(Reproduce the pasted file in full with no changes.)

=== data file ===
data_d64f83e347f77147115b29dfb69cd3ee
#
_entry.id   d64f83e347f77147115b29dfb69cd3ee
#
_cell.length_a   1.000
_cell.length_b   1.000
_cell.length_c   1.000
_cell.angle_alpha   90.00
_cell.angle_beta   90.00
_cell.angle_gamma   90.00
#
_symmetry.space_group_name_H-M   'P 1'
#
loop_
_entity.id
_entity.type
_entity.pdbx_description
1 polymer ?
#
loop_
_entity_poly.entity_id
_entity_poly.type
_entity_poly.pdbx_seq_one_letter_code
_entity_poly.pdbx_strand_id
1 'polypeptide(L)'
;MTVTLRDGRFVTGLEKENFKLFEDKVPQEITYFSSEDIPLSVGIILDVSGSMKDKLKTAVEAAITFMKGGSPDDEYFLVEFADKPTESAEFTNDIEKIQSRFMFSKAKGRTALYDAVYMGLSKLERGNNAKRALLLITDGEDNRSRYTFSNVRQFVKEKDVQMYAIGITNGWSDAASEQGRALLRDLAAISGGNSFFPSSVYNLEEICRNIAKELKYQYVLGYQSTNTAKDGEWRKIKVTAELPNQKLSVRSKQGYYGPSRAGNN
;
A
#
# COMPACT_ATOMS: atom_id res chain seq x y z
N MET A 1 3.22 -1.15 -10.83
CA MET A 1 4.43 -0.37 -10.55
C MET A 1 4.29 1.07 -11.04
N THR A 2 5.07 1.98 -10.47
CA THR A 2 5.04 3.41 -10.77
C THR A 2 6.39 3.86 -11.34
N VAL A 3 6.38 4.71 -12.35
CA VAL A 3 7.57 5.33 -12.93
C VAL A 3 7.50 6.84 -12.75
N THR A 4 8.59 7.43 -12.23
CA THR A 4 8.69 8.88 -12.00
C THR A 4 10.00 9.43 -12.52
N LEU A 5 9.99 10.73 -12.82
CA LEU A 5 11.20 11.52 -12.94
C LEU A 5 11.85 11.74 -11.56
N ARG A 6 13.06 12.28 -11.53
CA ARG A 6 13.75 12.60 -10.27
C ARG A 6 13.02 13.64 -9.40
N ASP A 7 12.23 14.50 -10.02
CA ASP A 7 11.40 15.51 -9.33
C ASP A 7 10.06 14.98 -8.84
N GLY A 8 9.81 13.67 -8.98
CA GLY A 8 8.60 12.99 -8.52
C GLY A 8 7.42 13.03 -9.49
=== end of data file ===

data_d64f83e347f77147115b29dfb69cd3ee
#
_entry.id   d64f83e347f77147115b29dfb69cd3ee
#
_cell.length_a   1.000
_cell.length_b   1.000
_cell.length_c   1.000
_cell.angle_alpha   90.00
_cell.angle_beta   90.00
_cell.angle_gamma   90.00
#
_symmetry.space_group_name_H-M   'P 1'
#
loop_
_entity.id
_entity.type
_entity.pdbx_description
1 polymer ?
#
loop_
_entity_poly.entity_id
_entity_poly.type
_entity_poly.pdbx_seq_one_letter_code
_entity_poly.pdbx_strand_id
1 'polypeptide(L)'
;MTVTLRDGRFVTGLEKENFKLFEDKVPQEITYFSSEDIPLSVGIILDVSGSMKDKLKTAVEAAITFMKGGSPDDEYFLVEFADKPTESAEFTNDIEKIQSRFMFSKAKGRTALYDAVYMGLSKLERGNNAKRALLLITDGEDNRSRYTFSNVRQFVKEKDVQMYAIGITNGWSDAASEQGRALLRDLAAISGGNSFFPSSVYNLEEICRNIAKELKYQYVLGYQSTNTAKDGEWRKIKVTAELPNQKLSVRSKQGYYGPSRAGNN
;
A
#
# COMPACT_ATOMS: atom_id res chain seq x y z
N MET A 1 3.22 -1.15 -10.83
CA MET A 1 4.43 -0.37 -10.55
C MET A 1 4.29 1.07 -11.04
N THR A 2 5.07 1.98 -10.47
CA THR A 2 5.04 3.41 -10.77
C THR A 2 6.39 3.86 -11.34
N VAL A 3 6.38 4.71 -12.35
CA VAL A 3 7.57 5.33 -12.93
C VAL A 3 7.50 6.84 -12.75
N THR A 4 8.59 7.43 -12.23
CA THR A 4 8.69 8.88 -12.00
C THR A 4 10.00 9.43 -12.52
N LEU A 5 9.99 10.73 -12.82
CA LEU A 5 11.20 11.52 -12.94
C LEU A 5 11.85 11.74 -11.56
N ARG A 6 13.06 12.28 -11.53
CA ARG A 6 13.75 12.60 -10.27
C ARG A 6 13.02 13.64 -9.40
N ASP A 7 12.23 14.50 -10.02
CA ASP A 7 11.40 15.51 -9.33
C ASP A 7 10.06 14.98 -8.84
N GLY A 8 9.81 13.67 -8.98
CA GLY A 8 8.60 12.99 -8.52
C GLY A 8 7.42 13.03 -9.49